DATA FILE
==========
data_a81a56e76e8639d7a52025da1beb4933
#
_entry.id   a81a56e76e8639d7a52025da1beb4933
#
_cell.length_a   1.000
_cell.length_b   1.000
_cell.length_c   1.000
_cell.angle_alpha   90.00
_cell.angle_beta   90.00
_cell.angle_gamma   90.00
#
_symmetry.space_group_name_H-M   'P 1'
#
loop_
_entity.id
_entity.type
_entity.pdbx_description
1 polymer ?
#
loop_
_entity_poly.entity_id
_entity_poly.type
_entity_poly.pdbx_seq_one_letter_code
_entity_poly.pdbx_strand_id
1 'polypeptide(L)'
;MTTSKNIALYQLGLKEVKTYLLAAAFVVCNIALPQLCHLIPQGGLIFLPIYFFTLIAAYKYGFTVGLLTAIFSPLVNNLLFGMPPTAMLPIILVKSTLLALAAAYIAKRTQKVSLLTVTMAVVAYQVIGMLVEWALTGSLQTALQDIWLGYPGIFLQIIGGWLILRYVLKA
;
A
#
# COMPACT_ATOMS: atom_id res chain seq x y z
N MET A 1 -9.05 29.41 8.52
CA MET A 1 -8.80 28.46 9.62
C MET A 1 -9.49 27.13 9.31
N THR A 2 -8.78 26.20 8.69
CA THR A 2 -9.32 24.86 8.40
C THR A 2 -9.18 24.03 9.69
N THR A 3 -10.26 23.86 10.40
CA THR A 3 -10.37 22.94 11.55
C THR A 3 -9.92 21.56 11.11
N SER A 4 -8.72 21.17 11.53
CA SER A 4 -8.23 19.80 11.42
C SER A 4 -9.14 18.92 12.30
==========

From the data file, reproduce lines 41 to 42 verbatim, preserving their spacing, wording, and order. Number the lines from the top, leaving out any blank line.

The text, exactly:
CA SER A 4 -8.23 19.80 11.42
C SER A 4 -9.14 18.92 12.30